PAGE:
The Global Adaptation Institute has put out its annual index showing which countries will likely suffer most from global warming. Light-blue countries, like Canada and Denmark, are relatively well-positioned to adapt to a hotter climate (though the key word there is “relatively”). Nations in red and purple, like Bangladesh or Mali, don’t fare so well. Countries in gray, like Russia and China, fall somewhere in the middle:

In constructing the index, GAI looked at two factors. First, there’s vulnerability. How much will a country be materially affected by sharp shifts in precipitation, by droughts, by heat waves, by rising sea levels, and so forth? The second factor is adaptability: Does the country have the resources to deal with adverse consequences? Not surprisingly, richer countries do much better on this score. Heat waves, for instance, kill fewer people when there’s modern public-health infrastructure in place.

More broadly, the map underscores one big hurdle for any coordinated world effort on climate change. The countries likely to get smacked the hardest aren’t, by and large, the countries currently pumping out the most greenhouse gases. One big exception is China, which scores dismally on GAI’s “readiness” index. That may explain why leaders in Beijing are taking increasingly ambitious steps to rein in carbon pollution. (Whether they’ll actually succeed is a different question, but a sense of urgency does seem to have taken hold there.)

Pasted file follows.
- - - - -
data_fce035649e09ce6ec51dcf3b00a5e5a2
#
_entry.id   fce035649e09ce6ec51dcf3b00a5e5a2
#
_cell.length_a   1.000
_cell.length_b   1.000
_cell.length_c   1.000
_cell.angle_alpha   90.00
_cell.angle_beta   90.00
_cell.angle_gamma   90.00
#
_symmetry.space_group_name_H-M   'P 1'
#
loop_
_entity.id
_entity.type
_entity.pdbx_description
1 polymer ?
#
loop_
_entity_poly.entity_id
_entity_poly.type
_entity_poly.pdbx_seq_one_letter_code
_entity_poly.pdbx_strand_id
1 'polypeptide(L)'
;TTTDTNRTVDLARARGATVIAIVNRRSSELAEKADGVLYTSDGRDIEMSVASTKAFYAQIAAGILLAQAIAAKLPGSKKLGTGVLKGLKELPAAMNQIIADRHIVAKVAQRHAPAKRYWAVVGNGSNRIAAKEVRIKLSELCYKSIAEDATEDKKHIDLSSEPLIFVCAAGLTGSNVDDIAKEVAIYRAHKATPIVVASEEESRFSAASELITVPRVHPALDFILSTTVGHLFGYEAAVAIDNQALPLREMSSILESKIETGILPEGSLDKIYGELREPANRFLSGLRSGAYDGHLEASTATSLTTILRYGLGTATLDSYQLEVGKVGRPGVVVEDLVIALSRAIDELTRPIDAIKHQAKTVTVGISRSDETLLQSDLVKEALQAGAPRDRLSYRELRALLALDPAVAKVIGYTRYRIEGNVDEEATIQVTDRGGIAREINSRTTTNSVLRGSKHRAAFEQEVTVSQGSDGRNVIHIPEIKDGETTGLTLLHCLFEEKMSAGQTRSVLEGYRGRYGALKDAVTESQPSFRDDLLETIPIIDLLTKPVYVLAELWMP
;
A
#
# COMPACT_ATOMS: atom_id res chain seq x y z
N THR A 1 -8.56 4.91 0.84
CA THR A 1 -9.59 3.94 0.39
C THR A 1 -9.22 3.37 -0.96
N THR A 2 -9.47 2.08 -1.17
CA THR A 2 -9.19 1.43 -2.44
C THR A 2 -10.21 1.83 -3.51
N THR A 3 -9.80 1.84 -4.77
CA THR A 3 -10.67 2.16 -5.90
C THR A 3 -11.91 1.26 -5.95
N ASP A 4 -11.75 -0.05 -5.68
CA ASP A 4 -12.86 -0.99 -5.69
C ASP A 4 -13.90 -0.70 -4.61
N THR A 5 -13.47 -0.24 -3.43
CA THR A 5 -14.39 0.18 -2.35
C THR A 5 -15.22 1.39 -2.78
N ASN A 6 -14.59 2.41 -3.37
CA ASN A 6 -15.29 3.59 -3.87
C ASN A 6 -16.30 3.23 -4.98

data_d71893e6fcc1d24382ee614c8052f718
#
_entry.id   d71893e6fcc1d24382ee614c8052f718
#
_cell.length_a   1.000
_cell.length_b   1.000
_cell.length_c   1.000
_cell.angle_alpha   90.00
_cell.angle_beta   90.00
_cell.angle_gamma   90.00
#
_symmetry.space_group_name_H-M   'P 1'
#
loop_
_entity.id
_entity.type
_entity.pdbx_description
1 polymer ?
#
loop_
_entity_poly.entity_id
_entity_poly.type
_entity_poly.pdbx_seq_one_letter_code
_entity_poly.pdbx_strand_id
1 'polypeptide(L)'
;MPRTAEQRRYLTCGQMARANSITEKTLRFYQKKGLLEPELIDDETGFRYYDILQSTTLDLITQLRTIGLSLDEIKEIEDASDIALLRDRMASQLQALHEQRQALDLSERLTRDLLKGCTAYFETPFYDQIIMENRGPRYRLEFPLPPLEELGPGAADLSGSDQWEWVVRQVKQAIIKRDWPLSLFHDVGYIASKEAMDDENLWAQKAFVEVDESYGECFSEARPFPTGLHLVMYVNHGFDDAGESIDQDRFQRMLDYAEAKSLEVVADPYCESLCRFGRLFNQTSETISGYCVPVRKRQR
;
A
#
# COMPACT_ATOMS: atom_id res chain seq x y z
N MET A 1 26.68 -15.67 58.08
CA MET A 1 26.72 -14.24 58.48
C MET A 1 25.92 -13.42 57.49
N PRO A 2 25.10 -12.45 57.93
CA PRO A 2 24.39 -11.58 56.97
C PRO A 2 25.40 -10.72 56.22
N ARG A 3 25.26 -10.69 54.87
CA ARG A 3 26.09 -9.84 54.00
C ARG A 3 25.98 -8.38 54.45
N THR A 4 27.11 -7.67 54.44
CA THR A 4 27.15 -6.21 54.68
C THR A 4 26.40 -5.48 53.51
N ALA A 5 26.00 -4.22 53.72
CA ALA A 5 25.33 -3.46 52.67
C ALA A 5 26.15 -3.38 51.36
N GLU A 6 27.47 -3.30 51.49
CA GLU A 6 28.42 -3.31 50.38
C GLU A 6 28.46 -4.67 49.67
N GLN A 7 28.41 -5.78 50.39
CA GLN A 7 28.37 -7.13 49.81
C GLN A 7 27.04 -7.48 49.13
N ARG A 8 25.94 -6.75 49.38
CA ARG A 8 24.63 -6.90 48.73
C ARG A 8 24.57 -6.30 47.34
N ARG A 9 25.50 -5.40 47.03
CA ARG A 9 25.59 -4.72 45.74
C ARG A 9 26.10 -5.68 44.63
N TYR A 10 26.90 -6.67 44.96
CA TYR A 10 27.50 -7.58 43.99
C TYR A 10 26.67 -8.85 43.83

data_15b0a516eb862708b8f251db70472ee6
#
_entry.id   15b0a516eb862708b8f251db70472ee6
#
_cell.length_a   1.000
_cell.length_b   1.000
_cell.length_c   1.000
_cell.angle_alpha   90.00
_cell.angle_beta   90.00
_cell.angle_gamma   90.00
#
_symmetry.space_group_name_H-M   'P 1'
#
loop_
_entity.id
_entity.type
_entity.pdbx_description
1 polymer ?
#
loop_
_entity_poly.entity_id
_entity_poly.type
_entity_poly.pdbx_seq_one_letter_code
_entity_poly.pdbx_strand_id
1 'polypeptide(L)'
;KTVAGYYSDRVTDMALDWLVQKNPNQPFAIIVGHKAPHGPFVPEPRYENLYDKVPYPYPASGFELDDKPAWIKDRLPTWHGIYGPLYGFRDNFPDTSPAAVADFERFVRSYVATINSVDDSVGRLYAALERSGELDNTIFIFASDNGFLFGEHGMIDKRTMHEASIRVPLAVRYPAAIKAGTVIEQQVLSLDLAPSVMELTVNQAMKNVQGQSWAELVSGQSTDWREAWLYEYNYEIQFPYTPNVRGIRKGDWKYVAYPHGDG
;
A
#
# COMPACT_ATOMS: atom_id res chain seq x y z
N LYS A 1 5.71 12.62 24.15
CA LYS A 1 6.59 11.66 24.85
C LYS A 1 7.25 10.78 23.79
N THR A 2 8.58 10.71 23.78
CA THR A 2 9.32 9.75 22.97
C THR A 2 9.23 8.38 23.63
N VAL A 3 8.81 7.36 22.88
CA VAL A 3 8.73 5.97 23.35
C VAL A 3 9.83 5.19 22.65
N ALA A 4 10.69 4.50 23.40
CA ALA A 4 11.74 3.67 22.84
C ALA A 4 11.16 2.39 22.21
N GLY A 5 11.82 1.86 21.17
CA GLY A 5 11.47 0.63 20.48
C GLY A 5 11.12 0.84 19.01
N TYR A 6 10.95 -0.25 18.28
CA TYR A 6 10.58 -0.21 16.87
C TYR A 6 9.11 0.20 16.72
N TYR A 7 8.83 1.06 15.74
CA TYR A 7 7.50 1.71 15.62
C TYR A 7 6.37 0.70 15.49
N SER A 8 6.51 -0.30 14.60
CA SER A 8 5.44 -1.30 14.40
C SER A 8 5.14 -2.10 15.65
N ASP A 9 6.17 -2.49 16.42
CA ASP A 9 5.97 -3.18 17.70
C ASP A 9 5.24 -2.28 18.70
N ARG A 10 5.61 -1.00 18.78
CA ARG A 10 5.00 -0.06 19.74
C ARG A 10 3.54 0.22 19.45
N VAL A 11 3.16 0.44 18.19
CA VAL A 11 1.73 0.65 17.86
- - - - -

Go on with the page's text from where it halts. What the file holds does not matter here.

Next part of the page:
One quick caveat: this map could be misread as suggesting that global warming poses few problems for countries like the United States. But there’s little reason to think that’s true. Take sea-level rise. Just fortifying the lower 48 states against a three-foot hike in ocean levels by century’s end could cost more than $1 trillion, according to the EPA’s sea-level experts (and that doesn’t include the indirect costs of destroying huge swathes of U.S. coastal wetlands with concrete sea barriers). Meanwhile, increased droughts, wildfires, and heat waves are all expected to wreak havoc on significant chunks of the United States.

It’s true, as the GAI map shows, that America can likely survive these things — in much the same way the world survived the 1918 flu pandemic and kept growing anyway — but that’s very different from saying it won’t be costly.